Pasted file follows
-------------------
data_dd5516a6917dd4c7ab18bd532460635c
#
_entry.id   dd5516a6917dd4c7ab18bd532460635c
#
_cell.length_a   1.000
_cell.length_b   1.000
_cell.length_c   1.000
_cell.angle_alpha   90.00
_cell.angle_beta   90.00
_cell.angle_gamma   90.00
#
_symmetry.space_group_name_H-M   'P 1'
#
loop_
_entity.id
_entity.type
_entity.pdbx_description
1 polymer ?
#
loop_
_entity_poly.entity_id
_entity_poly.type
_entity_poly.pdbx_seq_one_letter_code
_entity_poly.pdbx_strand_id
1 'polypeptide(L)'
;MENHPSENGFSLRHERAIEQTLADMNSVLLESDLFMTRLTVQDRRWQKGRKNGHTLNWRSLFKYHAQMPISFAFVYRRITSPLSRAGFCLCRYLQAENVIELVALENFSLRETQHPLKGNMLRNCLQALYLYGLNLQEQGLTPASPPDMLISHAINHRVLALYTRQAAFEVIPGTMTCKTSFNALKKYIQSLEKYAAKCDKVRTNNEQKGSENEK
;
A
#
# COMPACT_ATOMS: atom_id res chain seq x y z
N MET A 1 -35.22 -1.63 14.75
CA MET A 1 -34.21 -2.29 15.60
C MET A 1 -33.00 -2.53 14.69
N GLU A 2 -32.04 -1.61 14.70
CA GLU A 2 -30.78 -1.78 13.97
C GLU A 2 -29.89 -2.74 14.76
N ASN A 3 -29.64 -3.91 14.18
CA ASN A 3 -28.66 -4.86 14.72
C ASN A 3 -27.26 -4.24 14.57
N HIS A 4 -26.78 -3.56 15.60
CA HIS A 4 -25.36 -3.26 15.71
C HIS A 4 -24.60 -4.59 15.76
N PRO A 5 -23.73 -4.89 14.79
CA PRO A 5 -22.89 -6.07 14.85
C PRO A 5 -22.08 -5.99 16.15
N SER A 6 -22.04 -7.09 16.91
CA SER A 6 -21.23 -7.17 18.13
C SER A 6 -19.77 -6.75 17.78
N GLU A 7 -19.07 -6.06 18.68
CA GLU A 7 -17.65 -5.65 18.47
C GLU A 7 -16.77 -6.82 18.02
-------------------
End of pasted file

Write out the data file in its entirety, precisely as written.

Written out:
data_dd5516a6917dd4c7ab18bd532460635c
#
_entry.id   dd5516a6917dd4c7ab18bd532460635c
#
_cell.length_a   1.000
_cell.length_b   1.000
_cell.length_c   1.000
_cell.angle_alpha   90.00
_cell.angle_beta   90.00
_cell.angle_gamma   90.00
#
_symmetry.space_group_name_H-M   'P 1'
#
loop_
_entity.id
_entity.type
_entity.pdbx_description
1 polymer ?
#
loop_
_entity_poly.entity_id
_entity_poly.type
_entity_poly.pdbx_seq_one_letter_code
_entity_poly.pdbx_strand_id
1 'polypeptide(L)'
;MENHPSENGFSLRHERAIEQTLADMNSVLLESDLFMTRLTVQDRRWQKGRKNGHTLNWRSLFKYHAQMPISFAFVYRRITSPLSRAGFCLCRYLQAENVIELVALENFSLRETQHPLKGNMLRNCLQALYLYGLNLQEQGLTPASPPDMLISHAINHRVLALYTRQAAFEVIPGTMTCKTSFNALKKYIQSLEKYAAKCDKVRTNNEQKGSENEK
;
A
#
# COMPACT_ATOMS: atom_id res chain seq x y z
N MET A 1 -35.22 -1.63 14.75
CA MET A 1 -34.21 -2.29 15.60
C MET A 1 -33.00 -2.53 14.69
N GLU A 2 -32.04 -1.61 14.70
CA GLU A 2 -30.78 -1.78 13.97
C GLU A 2 -29.89 -2.74 14.76
N ASN A 3 -29.64 -3.91 14.18
CA ASN A 3 -28.66 -4.86 14.72
C ASN A 3 -27.26 -4.24 14.57
N HIS A 4 -26.78 -3.56 15.60
CA HIS A 4 -25.36 -3.26 15.71
C HIS A 4 -24.60 -4.59 15.76
N PRO A 5 -23.73 -4.89 14.79
CA PRO A 5 -22.89 -6.07 14.85
C PRO A 5 -22.08 -5.99 16.15
N SER A 6 -22.04 -7.09 16.91
CA SER A 6 -21.23 -7.17 18.13
C SER A 6 -19.77 -6.75 17.78
N GLU A 7 -19.07 -6.06 18.68
CA GLU A 7 -17.65 -5.65 18.47
C GLU A 7 -16.77 -6.82 18.02